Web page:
Calif. bill would ban violent fans from games

This May 16, 2011 file photo shows San Francisco Giants fan Bryan Stow being transported to San Francisco General Hospital from Los Angeles. File,AP Photo/Damian Dovarganes

This May 16, 2011 file photo shows San Francisco Giants fan Bryan Stow being transported to San Francisco General Hospital from Los Angeles, where he's been in critical condition at Los Angeles County-University of Southern California Medical Center.
AP Photo/Damian Dovarganes, File

(CBS/AP) Is it possible to deny unruly fans a ticket to a football or baseball game? At least one lawmaker in California thinks so.

A bill introduced in the state Assembly could force violent sports fans to watch their favorite teams from the couch.

AB2464 by Democratic Assemblyman Mike Gatto of Los Angeles would create a "ban list" barring unruly fans from attending professional sports games anywhere in the state. Once fans are on the list, they would be banned from attending any professional sporting event in California for up to five years.

Fans caught violating the ban could be fined up to $10,000 and put in jail for up to a year.

The Sacramento Bee reports that the ban would apply only to those convicted of felonies, such as assault.

Recent incidents of stadium violence in California have made national headlines. Last March, San Francisco Giants fan Bryan Stow nearly died after being brutally beaten in the parking lot outside Dodger Stadium. In August, two men were shot and wounded following a San Francisco 49ers-Oakland Raiders preseason game. A third victim was also hospitalized after he was knocked unconscious in a stadium bathroom during the game.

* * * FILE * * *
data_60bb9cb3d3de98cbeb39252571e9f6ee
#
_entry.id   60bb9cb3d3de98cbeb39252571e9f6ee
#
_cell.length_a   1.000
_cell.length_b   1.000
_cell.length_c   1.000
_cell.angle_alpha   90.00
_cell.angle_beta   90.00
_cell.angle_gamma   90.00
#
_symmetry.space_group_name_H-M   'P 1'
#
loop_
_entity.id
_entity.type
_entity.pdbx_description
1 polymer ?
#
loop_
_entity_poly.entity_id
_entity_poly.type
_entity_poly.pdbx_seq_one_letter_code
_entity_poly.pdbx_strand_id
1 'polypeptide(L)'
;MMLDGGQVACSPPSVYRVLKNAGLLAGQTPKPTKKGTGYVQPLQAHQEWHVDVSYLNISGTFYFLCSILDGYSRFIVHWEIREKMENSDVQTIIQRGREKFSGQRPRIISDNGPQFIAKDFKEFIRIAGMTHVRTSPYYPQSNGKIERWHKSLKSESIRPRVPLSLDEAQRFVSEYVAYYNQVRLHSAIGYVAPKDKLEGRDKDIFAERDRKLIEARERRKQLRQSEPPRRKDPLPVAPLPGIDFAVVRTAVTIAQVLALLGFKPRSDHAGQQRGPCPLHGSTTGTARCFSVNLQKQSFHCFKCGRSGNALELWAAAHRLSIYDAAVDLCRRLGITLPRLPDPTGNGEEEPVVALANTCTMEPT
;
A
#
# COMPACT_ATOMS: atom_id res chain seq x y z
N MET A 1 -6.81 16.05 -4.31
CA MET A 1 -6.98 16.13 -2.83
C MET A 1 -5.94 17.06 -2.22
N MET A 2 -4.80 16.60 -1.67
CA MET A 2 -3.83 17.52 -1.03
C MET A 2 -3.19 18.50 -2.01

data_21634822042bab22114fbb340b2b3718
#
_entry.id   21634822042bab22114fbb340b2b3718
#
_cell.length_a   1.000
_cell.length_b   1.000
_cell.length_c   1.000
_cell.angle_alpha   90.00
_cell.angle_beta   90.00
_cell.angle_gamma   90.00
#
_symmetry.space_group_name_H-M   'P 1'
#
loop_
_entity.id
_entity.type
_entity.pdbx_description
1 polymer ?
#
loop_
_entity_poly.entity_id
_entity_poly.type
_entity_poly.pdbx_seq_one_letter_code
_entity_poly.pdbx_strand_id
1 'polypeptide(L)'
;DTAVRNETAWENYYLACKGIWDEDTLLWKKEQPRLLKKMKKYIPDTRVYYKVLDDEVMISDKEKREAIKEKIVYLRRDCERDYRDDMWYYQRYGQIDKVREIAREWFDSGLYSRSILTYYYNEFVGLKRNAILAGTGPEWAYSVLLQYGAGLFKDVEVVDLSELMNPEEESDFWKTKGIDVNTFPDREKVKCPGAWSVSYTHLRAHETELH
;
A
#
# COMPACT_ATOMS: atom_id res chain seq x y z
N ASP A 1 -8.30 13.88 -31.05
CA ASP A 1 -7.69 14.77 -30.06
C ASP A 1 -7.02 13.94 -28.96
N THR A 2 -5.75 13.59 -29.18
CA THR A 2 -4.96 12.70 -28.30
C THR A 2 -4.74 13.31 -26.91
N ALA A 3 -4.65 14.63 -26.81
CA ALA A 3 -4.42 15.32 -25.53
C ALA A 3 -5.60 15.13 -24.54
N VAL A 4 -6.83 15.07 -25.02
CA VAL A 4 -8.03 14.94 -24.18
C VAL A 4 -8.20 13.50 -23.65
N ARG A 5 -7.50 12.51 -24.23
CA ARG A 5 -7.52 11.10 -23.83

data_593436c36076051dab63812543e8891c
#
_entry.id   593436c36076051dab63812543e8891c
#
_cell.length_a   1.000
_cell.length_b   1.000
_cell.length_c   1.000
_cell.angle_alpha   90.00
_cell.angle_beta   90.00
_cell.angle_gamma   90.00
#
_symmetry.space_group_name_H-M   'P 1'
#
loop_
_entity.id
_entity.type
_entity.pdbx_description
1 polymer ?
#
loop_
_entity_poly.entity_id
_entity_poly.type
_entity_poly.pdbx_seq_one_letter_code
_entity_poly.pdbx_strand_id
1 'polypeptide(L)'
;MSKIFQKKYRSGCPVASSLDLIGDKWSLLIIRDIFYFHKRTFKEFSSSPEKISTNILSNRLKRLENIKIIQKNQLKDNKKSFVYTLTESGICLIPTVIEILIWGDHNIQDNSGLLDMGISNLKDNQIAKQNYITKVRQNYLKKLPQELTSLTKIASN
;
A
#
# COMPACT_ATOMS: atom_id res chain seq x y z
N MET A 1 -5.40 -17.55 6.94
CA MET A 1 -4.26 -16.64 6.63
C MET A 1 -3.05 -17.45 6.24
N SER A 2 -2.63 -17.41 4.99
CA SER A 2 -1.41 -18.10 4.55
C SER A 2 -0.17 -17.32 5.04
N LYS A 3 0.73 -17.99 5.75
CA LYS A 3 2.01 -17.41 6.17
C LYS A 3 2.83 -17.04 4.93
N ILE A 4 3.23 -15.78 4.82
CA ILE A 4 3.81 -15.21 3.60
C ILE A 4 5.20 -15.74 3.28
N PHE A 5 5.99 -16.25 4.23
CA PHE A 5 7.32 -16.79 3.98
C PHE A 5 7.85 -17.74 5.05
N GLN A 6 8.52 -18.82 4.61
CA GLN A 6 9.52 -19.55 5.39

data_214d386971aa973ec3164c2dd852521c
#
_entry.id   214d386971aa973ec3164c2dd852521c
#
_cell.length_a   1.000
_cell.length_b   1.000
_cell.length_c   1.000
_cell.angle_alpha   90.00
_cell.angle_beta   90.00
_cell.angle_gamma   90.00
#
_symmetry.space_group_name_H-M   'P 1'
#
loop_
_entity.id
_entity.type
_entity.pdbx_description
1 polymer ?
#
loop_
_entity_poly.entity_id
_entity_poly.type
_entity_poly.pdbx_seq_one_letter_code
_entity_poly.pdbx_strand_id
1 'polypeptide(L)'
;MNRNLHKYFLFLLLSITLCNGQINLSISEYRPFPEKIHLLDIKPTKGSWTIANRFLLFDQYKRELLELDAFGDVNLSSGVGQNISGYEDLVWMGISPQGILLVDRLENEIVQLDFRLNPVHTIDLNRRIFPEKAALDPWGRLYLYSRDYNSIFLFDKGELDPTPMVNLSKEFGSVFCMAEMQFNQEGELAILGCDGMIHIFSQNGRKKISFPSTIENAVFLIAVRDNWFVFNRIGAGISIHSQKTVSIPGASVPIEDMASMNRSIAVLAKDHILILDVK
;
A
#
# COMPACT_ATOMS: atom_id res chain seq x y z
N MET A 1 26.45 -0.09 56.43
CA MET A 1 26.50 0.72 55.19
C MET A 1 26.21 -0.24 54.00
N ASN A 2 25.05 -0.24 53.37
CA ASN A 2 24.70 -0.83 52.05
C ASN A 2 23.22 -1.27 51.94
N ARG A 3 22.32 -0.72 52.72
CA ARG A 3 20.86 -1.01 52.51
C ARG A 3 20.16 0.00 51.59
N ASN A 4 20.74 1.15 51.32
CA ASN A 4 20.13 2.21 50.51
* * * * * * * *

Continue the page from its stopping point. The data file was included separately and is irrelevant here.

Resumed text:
"Violence is something that has made a lot of parents be a little afraid to take their kids to the ball games, so I think we need to step in and do something," Gatto told the newspaper.

However, the Bee reports that Assemblyman Kevin Jeffries said the bill was too arbitrary by banning violent felons who commit their crime at a stadium but not those who commit their crime elsewhere.

"I don't feel that we, with a straight face, can say that one violent felon is OK but another is not," Jeffries said.

The newspaper reports that no pro league or team has weighed in on the bill yet.

  • CBS News Staff

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